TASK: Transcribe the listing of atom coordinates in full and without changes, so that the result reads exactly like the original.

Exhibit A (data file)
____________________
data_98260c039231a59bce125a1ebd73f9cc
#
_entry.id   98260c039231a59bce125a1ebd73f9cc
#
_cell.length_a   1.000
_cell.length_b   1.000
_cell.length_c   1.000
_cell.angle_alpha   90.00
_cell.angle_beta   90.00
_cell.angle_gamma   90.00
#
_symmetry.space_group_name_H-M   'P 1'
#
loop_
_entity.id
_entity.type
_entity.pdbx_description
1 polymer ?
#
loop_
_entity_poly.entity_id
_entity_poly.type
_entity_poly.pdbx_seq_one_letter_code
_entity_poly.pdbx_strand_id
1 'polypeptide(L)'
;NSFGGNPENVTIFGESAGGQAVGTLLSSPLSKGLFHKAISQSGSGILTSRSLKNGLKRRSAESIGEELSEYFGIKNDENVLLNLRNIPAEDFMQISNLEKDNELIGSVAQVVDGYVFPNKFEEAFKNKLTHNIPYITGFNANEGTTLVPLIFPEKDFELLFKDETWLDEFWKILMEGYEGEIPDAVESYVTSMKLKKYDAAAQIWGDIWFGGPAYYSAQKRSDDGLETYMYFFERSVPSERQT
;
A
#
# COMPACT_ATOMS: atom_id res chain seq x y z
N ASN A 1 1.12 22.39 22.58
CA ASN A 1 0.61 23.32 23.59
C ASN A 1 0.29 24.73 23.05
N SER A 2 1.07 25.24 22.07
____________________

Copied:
data_98260c039231a59bce125a1ebd73f9cc
#
_entry.id   98260c039231a59bce125a1ebd73f9cc
#
_cell.length_a   1.000
_cell.length_b   1.000
_cell.length_c   1.000
_cell.angle_alpha   90.00
_cell.angle_beta   90.00
_cell.angle_gamma   90.00
#
_symmetry.space_group_name_H-M   'P 1'
#
loop_
_entity.id
_entity.type
_entity.pdbx_description
1 polymer ?
#
loop_
_entity_poly.entity_id
_entity_poly.type
_entity_poly.pdbx_seq_one_letter_code
_entity_poly.pdbx_strand_id
1 'polypeptide(L)'
;NSFGGNPENVTIFGESAGGQAVGTLLSSPLSKGLFHKAISQSGSGILTSRSLKNGLKRRSAESIGEELSEYFGIKNDENVLLNLRNIPAEDFMQISNLEKDNELIGSVAQVVDGYVFPNKFEEAFKNKLTHNIPYITGFNANEGTTLVPLIFPEKDFELLFKDETWLDEFWKILMEGYEGEIPDAVESYVTSMKLKKYDAAAQIWGDIWFGGPAYYSAQKRSDDGLETYMYFFERSVPSERQT
;
A
#
# COMPACT_ATOMS: atom_id res chain seq x y z
N ASN A 1 1.12 22.39 22.58
CA ASN A 1 0.61 23.32 23.59
C ASN A 1 0.29 24.73 23.05
N SER A 2 1.07 25.24 22.07